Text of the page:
Individualism in a romantic relationship is a common phenomenon and can be quite disheartening for some. Its motto: “You go home, I go home. Make your own plans, I already made mine. Solve your own problems, I’ll take care of my life”.
Independence within a relationship can be positive. You should definitely have your own space as an individual. It seems that society is at a point in which healthy individualism leads to damaging selfishness. Some people only care to look after their own welfare.
Extremes are never good, although these unhealthy poles seem to abound in excess in recent years. Psychologists and sociologists call these people “super singles”. This is because they only care to satisfy their own needs. Far from building mature, adult, and conscious bonds, these people only seek their own happiness, conferring an almost childish ego.
Maintaining a certain individualism in a love relationship is healthy up to the point where the other person is only an instrument to use when it’s convenient.
“Current relationship status: Made dinner for two, ate both.”
The causes of individualism in romantic relationships
Individualism wouldn’t be a problem if both partners wanted it that way. Everyone’s free to build any kind of bond they want at any time, as long as their partner agrees to it. There are polyamory, weekend couples, and many other types of relationships that can be gratifying when previously agreed upon.
However, people often find themselves in situations they hadn’t foreseen or imagined. They may suddenly find themselves in a relationship with someone who constantly makes excuses about the idea of moving in together. These people only take their own problems, points of view, and needs into account. Some seldom validate other people’s feelings and only theirs are important.
Some people say that couples should begin with a trailer, like in the movies, to know if it’s worth it or not to start that relationship beforehand. This is because having an individualistic partner is basically like being with someone with a clear tendency to decide and act without taking others into account.
Super singles want zero responsibilities
Before continuing, we should mention that well-managed individualism should be part of any relationship. In other words, it’s always a good idea to let it blend with each other’s to create an enriching and healthy couple. One in which both win without losing their individual identity.
However, individualism reaches undesirable extremes in super singles:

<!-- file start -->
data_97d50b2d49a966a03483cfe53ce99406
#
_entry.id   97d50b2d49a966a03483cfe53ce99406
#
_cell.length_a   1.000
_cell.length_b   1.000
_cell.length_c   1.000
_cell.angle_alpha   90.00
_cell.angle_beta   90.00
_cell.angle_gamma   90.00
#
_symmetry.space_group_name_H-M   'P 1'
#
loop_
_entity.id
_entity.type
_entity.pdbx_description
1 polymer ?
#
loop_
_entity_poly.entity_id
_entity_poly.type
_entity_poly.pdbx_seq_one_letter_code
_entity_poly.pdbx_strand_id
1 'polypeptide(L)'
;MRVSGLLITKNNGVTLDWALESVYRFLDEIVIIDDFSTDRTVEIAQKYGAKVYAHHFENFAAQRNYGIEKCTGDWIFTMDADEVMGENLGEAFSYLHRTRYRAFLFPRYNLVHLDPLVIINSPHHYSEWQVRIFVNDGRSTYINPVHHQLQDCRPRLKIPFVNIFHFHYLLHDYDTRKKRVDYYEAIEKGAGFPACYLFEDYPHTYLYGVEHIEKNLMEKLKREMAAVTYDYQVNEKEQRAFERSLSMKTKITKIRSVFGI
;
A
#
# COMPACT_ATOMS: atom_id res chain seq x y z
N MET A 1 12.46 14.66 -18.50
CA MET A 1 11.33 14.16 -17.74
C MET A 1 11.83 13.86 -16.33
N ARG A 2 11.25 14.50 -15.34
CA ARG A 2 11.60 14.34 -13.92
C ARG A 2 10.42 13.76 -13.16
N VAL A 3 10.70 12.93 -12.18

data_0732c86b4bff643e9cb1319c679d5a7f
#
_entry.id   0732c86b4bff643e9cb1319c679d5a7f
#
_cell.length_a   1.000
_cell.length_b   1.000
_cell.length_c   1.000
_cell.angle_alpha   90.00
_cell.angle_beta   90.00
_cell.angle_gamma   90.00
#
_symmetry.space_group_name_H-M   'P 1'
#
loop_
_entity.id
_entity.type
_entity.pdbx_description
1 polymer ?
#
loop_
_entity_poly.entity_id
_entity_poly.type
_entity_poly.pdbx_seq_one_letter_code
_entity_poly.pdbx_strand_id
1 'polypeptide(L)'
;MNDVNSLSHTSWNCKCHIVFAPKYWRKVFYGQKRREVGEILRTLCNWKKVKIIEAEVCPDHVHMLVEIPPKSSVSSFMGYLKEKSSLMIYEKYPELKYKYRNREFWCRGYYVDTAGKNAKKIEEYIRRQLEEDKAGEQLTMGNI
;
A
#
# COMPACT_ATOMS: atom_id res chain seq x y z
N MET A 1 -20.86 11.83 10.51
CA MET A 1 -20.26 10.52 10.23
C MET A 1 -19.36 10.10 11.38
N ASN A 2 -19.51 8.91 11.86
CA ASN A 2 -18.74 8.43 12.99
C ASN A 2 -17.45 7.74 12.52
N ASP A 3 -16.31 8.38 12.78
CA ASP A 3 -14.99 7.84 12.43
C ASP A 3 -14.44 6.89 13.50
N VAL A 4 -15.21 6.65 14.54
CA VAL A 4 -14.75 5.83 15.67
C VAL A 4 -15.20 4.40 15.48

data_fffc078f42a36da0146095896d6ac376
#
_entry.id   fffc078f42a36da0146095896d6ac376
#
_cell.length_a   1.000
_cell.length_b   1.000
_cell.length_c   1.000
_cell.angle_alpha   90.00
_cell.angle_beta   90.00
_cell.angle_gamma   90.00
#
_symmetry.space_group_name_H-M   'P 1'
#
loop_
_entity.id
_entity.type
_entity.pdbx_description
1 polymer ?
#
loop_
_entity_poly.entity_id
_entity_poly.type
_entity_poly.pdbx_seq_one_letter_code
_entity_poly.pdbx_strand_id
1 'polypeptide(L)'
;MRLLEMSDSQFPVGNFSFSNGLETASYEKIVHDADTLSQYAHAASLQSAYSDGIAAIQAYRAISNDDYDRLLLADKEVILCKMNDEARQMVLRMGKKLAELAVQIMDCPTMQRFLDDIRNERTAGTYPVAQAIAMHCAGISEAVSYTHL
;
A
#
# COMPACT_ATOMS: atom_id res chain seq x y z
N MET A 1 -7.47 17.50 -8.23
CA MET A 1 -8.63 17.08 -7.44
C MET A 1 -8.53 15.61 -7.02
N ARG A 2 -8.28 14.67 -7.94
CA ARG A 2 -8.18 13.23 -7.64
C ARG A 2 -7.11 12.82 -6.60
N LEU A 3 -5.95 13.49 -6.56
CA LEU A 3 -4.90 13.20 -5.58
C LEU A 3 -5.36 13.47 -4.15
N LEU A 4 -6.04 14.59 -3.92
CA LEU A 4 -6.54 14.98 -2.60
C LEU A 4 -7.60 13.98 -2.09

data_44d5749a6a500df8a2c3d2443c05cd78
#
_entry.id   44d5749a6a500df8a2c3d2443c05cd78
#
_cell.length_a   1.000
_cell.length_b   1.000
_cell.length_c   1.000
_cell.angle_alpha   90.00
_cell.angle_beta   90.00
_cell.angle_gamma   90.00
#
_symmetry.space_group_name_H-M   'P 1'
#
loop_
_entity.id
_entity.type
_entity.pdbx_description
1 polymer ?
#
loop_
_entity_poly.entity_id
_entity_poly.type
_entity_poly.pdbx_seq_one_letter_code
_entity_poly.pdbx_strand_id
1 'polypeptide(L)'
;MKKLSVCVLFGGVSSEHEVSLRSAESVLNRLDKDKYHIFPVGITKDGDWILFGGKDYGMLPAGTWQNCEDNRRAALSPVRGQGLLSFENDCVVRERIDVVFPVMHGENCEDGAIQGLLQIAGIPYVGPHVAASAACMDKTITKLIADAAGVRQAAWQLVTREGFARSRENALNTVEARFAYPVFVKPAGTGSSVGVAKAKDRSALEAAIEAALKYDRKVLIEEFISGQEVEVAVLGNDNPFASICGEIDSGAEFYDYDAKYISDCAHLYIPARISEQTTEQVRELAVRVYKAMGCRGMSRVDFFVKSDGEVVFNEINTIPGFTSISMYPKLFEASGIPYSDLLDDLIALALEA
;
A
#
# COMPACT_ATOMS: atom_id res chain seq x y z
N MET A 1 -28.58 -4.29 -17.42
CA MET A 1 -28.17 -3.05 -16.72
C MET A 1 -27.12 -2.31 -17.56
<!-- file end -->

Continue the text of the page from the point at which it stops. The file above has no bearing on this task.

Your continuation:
- Individualistic men and women are only concerned about themselves when it comes to sex.
- They slip away and avoid all responsibilities when difficulties arise, dumping the obligation to solve any problem on their partner.
- The individualist wants an easy life and seeks to satisfy their immediate needs only. They have little tolerance for frustration and feel overwhelmed with trivial aspects. Thus, they don’t care to share concerns, tasks, or projects.
- Individualism in a romantic relationship is also defined by not wanting to establish plans for the future. Some people prefer to focus on the moment.
Liquid love and individualism
Individualism undermines a relationship when attending to one’s own needs is the main priority, at any moment, instant and circumstance. These are relationships in which there’s only an “I” and never a “we”. This portrait fits in with the theory of liquid love by sociologist Zygmunt Bauman.
The consumer society also permeates and shapes the way people relate to one another and many initiate bonds like those who buy a thing. They only look for momentary reinforcement and an endorphin and dopamine rush. That product (person) is only good for as long as it satisfies their needs.
Thus, they’ll discard a relationship as soon as they feel loaded with duties or no longer obtain a satisfactory level of pleasure and well-being.
Individualism in a love relationship defines the person who slips away from the delicate and beautiful task of building an emotional bond. Those who seek only to consume and satisfy their needs flee from anything that requires effort.
Commitment and individualism can coexist together
Individualism isn’t a characteristic of this century. In fact, it’s been developing silently over many decades.
For instance, the baby boomers (that generation between the ages of 50 and 65) had already begun to show a more independent character. They were less conditioned by family ties, duties, and conformism.
All of this consolidated many of the social advances people enjoy today, no doubt. However, some people take it to the extreme until they ruin their relationships due to selfishness, narcissism, and materialism.
Nevertheless, studies such as those conducted at the University of Notre Dame point out that individualism and mutual commitment can and should coexist. It’s the ability and willingness to create a common space where you take care of one another without losing your identity. It’s about team building.
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